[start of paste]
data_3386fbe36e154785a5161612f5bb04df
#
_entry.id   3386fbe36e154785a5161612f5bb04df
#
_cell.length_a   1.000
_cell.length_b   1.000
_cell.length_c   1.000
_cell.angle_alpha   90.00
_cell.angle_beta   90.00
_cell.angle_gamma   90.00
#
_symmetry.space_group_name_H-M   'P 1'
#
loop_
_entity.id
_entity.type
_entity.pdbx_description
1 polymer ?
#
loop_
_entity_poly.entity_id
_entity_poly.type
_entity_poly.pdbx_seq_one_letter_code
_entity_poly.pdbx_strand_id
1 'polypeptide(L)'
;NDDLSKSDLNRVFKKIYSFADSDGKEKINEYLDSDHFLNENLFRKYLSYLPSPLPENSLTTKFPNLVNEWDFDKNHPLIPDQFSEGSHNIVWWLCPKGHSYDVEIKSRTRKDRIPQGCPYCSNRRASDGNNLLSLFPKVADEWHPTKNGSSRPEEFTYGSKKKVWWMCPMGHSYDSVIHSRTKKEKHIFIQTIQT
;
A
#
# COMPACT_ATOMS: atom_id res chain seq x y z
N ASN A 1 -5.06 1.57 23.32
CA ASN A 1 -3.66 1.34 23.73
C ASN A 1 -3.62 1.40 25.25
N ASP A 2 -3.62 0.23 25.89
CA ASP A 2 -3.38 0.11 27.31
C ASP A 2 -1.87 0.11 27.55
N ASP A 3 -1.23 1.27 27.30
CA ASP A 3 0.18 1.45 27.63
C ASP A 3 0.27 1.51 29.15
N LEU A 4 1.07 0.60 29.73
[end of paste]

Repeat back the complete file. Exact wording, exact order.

data_3386fbe36e154785a5161612f5bb04df
#
_entry.id   3386fbe36e154785a5161612f5bb04df
#
_cell.length_a   1.000
_cell.length_b   1.000
_cell.length_c   1.000
_cell.angle_alpha   90.00
_cell.angle_beta   90.00
_cell.angle_gamma   90.00
#
_symmetry.space_group_name_H-M   'P 1'
#
loop_
_entity.id
_entity.type
_entity.pdbx_description
1 polymer ?
#
loop_
_entity_poly.entity_id
_entity_poly.type
_entity_poly.pdbx_seq_one_letter_code
_entity_poly.pdbx_strand_id
1 'polypeptide(L)'
;NDDLSKSDLNRVFKKIYSFADSDGKEKINEYLDSDHFLNENLFRKYLSYLPSPLPENSLTTKFPNLVNEWDFDKNHPLIPDQFSEGSHNIVWWLCPKGHSYDVEIKSRTRKDRIPQGCPYCSNRRASDGNNLLSLFPKVADEWHPTKNGSSRPEEFTYGSKKKVWWMCPMGHSYDSVIHSRTKKEKHIFIQTIQT
;
A
#
# COMPACT_ATOMS: atom_id res chain seq x y z
N ASN A 1 -5.06 1.57 23.32
CA ASN A 1 -3.66 1.34 23.73
C ASN A 1 -3.62 1.40 25.25
N ASP A 2 -3.62 0.23 25.89
CA ASP A 2 -3.38 0.11 27.31
C ASP A 2 -1.87 0.11 27.55
N ASP A 3 -1.23 1.27 27.30
CA ASP A 3 0.18 1.45 27.63
C ASP A 3 0.27 1.51 29.15
N LEU A 4 1.07 0.60 29.73